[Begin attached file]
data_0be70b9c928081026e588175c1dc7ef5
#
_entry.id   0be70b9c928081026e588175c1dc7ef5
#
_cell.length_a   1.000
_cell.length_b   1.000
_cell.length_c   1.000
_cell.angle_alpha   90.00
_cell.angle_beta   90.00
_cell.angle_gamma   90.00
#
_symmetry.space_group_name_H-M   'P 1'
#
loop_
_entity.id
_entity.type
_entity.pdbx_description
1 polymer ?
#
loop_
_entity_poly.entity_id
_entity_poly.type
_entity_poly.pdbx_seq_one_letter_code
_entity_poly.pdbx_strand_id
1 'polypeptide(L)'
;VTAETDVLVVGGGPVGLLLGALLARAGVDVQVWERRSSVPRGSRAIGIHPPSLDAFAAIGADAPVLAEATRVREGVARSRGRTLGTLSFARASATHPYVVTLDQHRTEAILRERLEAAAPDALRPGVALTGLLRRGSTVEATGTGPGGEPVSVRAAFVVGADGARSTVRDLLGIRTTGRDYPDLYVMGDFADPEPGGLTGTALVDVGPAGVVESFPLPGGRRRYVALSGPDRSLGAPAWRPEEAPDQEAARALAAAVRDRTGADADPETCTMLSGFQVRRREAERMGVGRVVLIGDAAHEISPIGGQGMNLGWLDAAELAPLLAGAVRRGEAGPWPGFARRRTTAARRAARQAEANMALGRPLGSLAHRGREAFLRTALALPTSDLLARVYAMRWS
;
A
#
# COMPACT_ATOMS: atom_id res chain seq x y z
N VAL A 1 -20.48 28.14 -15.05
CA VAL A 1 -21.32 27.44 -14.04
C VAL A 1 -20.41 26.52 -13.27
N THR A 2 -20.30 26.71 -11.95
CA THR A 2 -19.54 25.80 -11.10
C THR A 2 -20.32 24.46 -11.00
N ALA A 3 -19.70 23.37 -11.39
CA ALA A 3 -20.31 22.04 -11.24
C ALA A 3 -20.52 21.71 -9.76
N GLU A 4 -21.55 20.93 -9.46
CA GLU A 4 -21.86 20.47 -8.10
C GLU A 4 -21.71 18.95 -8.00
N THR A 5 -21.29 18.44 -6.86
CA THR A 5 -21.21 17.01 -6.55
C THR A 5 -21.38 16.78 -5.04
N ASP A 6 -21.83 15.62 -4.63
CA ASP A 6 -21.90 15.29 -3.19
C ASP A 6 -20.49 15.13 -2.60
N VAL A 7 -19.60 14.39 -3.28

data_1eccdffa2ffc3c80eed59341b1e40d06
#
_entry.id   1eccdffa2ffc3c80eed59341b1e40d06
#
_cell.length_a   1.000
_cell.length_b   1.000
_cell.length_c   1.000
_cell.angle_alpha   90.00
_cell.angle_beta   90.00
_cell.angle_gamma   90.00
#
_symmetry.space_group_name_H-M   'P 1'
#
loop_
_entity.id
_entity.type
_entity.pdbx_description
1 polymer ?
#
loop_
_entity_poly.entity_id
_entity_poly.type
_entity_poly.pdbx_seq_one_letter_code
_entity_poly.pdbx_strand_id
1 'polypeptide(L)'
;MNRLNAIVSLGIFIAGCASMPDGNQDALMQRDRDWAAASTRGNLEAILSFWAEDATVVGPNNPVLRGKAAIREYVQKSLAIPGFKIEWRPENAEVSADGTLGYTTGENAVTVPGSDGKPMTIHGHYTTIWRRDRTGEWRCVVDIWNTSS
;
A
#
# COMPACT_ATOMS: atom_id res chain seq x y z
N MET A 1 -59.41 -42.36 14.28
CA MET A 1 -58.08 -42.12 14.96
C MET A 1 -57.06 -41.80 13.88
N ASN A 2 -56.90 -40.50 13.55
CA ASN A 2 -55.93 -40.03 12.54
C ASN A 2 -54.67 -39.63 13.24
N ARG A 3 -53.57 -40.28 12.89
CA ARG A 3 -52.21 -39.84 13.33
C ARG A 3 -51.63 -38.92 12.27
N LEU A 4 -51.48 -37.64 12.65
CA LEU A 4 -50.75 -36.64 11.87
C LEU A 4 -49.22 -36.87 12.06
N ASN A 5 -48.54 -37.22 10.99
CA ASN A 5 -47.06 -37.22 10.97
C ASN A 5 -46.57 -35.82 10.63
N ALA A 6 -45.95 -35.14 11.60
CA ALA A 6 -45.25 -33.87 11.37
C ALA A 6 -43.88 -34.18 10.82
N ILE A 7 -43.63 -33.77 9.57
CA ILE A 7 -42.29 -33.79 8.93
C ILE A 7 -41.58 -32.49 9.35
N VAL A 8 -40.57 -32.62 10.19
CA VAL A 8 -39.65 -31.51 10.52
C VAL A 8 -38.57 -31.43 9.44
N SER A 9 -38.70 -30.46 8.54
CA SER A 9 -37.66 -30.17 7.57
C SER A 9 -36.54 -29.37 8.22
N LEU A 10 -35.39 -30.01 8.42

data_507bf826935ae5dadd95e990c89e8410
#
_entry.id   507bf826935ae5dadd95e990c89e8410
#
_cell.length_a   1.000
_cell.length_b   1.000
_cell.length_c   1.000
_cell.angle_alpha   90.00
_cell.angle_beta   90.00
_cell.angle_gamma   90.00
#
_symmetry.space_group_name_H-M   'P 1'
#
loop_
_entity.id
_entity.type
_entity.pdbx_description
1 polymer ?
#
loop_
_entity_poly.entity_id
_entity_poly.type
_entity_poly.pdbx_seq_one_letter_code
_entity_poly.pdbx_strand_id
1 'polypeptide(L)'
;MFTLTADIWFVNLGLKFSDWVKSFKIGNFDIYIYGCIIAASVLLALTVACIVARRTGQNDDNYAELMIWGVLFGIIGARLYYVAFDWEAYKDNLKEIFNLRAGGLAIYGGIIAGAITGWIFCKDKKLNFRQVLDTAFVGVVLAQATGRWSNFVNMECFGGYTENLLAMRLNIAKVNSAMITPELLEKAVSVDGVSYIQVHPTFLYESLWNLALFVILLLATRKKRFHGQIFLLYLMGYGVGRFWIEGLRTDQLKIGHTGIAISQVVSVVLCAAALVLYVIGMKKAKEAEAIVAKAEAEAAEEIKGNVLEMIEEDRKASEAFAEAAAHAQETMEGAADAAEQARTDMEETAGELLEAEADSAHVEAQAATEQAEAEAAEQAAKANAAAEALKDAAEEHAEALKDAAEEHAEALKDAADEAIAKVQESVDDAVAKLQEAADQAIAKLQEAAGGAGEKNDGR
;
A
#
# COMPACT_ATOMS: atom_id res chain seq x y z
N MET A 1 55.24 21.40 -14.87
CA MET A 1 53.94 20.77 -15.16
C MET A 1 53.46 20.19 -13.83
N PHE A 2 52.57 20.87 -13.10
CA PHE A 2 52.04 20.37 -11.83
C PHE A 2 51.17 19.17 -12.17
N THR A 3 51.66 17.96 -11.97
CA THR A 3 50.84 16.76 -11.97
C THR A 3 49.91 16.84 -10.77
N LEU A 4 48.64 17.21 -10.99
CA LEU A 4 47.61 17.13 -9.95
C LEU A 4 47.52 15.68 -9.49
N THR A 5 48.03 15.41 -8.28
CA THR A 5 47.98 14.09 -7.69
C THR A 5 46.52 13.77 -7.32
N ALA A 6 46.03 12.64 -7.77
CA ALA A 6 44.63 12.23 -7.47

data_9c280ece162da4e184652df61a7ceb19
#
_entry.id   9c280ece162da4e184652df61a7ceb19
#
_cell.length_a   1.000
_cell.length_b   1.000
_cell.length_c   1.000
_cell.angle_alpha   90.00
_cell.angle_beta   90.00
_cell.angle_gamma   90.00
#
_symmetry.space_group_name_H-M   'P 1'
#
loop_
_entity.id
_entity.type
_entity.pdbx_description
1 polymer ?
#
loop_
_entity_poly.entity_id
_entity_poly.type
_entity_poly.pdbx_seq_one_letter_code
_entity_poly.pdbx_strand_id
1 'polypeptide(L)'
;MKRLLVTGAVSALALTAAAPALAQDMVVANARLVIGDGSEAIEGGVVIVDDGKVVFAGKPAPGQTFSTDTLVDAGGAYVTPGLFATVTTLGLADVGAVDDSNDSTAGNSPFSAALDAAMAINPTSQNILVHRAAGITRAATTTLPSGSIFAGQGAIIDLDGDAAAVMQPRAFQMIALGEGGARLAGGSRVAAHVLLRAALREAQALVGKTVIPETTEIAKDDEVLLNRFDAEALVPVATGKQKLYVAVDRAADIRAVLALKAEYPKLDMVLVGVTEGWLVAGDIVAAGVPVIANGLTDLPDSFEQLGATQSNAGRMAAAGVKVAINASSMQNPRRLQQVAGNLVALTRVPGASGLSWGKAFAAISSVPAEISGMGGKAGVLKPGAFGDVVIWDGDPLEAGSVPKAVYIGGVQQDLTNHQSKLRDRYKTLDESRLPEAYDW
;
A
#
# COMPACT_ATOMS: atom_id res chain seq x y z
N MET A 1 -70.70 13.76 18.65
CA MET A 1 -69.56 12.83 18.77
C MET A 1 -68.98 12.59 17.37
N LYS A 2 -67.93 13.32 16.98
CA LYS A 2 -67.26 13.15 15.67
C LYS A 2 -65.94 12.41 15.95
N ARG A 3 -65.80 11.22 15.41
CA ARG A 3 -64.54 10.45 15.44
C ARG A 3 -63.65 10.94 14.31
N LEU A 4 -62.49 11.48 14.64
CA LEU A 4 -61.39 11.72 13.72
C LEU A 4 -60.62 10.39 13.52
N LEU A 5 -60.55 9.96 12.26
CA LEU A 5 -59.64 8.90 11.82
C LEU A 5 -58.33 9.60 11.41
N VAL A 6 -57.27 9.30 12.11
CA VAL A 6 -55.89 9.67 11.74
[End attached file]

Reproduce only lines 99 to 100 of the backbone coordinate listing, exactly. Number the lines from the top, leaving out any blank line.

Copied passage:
CA ILE A 7 -42.29 -33.79 8.93
C ILE A 7 -41.58 -32.49 9.35